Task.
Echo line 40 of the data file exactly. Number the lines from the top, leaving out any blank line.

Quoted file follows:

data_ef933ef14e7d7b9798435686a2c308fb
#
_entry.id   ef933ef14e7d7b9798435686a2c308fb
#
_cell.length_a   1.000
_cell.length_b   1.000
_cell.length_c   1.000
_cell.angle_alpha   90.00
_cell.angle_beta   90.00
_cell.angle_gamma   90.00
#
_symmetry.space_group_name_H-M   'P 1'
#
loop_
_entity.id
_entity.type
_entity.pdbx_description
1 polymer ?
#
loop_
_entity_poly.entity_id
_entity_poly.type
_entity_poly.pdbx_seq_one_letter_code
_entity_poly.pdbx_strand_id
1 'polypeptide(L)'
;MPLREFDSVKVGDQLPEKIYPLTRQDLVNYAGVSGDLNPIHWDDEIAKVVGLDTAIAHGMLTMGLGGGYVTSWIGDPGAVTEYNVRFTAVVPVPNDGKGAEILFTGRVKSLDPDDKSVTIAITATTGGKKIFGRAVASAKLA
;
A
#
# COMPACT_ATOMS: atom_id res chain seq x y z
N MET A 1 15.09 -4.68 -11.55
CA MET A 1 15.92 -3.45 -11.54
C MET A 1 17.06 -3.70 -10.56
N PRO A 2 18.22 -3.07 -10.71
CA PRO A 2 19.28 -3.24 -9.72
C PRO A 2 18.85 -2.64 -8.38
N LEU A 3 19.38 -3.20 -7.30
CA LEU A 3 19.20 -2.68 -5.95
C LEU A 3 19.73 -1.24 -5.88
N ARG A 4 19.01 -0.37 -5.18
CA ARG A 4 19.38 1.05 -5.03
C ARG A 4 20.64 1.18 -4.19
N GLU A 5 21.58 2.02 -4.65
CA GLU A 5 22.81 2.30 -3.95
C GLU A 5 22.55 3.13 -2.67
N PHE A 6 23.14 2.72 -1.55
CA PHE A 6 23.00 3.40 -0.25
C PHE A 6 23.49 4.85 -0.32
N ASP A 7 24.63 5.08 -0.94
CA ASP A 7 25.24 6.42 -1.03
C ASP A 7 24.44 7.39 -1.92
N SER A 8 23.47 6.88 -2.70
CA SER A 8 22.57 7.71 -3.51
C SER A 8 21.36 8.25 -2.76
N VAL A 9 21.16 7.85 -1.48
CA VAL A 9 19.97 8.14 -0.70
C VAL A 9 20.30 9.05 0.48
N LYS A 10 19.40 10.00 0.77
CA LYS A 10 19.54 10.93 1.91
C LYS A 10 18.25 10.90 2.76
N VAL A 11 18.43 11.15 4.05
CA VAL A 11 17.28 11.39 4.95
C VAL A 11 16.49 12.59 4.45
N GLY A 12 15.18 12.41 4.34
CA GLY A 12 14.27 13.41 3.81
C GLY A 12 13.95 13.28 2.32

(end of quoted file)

N ARG A 4 19.01 -0.37 -5.18